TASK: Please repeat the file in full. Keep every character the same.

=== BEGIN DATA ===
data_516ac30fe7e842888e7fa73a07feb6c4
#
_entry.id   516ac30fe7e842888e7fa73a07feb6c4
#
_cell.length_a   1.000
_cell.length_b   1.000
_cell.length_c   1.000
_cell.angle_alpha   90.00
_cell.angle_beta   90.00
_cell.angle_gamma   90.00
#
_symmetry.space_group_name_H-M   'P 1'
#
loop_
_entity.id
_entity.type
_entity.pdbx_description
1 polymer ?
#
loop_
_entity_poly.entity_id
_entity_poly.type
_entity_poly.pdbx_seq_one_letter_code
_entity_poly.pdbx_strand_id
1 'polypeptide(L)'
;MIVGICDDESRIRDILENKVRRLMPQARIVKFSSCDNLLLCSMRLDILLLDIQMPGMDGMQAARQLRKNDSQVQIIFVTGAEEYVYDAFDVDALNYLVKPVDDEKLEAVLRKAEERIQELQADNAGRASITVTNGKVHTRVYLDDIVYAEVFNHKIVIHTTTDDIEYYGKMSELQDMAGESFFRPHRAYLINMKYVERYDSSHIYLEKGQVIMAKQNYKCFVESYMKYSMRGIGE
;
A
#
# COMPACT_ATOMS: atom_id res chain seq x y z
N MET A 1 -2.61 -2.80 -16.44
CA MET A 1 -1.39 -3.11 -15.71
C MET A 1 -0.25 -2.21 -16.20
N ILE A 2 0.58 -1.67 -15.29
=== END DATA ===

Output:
data_516ac30fe7e842888e7fa73a07feb6c4
#
_entry.id   516ac30fe7e842888e7fa73a07feb6c4
#
_cell.length_a   1.000
_cell.length_b   1.000
_cell.length_c   1.000
_cell.angle_alpha   90.00
_cell.angle_beta   90.00
_cell.angle_gamma   90.00
#
_symmetry.space_group_name_H-M   'P 1'
#
loop_
_entity.id
_entity.type
_entity.pdbx_description
1 polymer ?
#
loop_
_entity_poly.entity_id
_entity_poly.type
_entity_poly.pdbx_seq_one_letter_code
_entity_poly.pdbx_strand_id
1 'polypeptide(L)'
;MIVGICDDESRIRDILENKVRRLMPQARIVKFSSCDNLLLCSMRLDILLLDIQMPGMDGMQAARQLRKNDSQVQIIFVTGAEEYVYDAFDVDALNYLVKPVDDEKLEAVLRKAEERIQELQADNAGRASITVTNGKVHTRVYLDDIVYAEVFNHKIVIHTTTDDIEYYGKMSELQDMAGESFFRPHRAYLINMKYVERYDSSHIYLEKGQVIMAKQNYKCFVESYMKYSMRGIGE
;
A
#
# COMPACT_ATOMS: atom_id res chain seq x y z
N MET A 1 -2.61 -2.80 -16.44
CA MET A 1 -1.39 -3.11 -15.71
C MET A 1 -0.25 -2.21 -16.20
N ILE A 2 0.58 -1.67 -15.29